cryptiles  <=4.1.1
Severity: high
Insufficient Entropy - https://npmjs.com/advisories/1464
Depends on vulnerable versions of boom
No fix available
node_modules/cryptiles
  hawk  0.0.6 - 6.0.2
  Depends on vulnerable versions of boom
  Depends on vulnerable versions of cryptiles
  Depends on vulnerable versions of hoek
  Depends on vulnerable versions of sntp
  node_modules/hawk
    request  2.16.0 - 2.83.0 || 2.85.0 - 2.86.0
    Depends on vulnerable versions of hawk
    node_modules/x-client/node_modules/request
      x-client  *
      Depends on vulnerable versions of request
      node_modules/x-client

Nothing special about this report, just another vulnerable package: the severity is high, and some packages depend on it. But also, you will see at the bottom the following summary:

7 vulnerabilities (3 moderate, 4 high)

Congrats! You got four additional high-severity vulnerabilities. But the number of moderate vulnerabilities decreased by four as well. Let's depict this on our diagram:

vulnerabilitiesv7overlayx.png

As we already mentioned before, each package is considered a single vulnerability. And as all of our previous packages were already reported as vulnerabilities, we already reached the maximum possible number. The only thing that changed now is that the cryptiles package and its parent-packages are considered to have two "vulnerability reasons," and the more severe is considered for the final summary.

I have no clue how you can understand what is happening in your system by looking at the human-readable audit report (and without checking out the diagram that I made by hand). But let's take a look at the other output formats as they could be more informative.

The Parseable Format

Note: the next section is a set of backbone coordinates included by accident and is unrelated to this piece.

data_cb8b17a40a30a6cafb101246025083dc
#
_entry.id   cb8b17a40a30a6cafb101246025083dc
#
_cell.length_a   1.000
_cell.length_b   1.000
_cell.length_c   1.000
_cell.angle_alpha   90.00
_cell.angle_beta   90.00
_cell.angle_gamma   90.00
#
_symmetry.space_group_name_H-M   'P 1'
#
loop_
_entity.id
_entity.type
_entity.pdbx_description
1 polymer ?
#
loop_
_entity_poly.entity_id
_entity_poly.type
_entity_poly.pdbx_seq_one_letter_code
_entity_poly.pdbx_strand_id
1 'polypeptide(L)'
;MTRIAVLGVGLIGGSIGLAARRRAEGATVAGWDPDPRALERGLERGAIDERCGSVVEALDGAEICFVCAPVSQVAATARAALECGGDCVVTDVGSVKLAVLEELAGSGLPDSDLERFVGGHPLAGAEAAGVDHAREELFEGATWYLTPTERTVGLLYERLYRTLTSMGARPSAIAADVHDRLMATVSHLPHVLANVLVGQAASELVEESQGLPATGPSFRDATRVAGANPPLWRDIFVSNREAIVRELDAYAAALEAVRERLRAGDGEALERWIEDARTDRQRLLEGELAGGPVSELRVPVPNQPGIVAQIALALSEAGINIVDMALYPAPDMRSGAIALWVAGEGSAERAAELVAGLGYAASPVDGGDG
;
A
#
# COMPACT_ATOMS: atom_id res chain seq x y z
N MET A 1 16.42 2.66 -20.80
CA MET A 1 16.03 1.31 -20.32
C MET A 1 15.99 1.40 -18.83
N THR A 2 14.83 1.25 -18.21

The 6th version of NPM had a --parseable flag that would output the detected vulnerabilities in a tab-separated table format. You can read my analysis of this kind of output in my original "NPM Audit + Jenkins Warnings" post. The parseable format was, in any case suffering from the previously discussed lack of documentation. I even opened an issue in the official NPM audit repository asking for the explanation of the data in the last column, but no one reacted to that 😣.

I don't think that the tab-separated table is a good format, but it served as a simple way to consume audits from bash scripts (or other trivial programming approaches). There was even an example with awk in the official NPM documentation.

In any case, the --parseable output is not available in NPM v7. So if you want to consume the audit output programmatically, JSON is your only sane option.

The JSON Format

As with the parseable format, there is a blog post of mine with an analysis of the npm audit --json command output for the 6th version of NPM. I have to say that I liked that JSON structure. It had some duplication, and you had you put some effort to compose vulnerabilities from the obtained data. But the information you were getting was clearly divided into two groups: vulnerability reports and vulnerability cases in your repo.

‼️ The vulnerability reports on the NPM website are called security advisories, or simply 🔸advisories🔸. We are going to use this terminology throughout the rest of this post.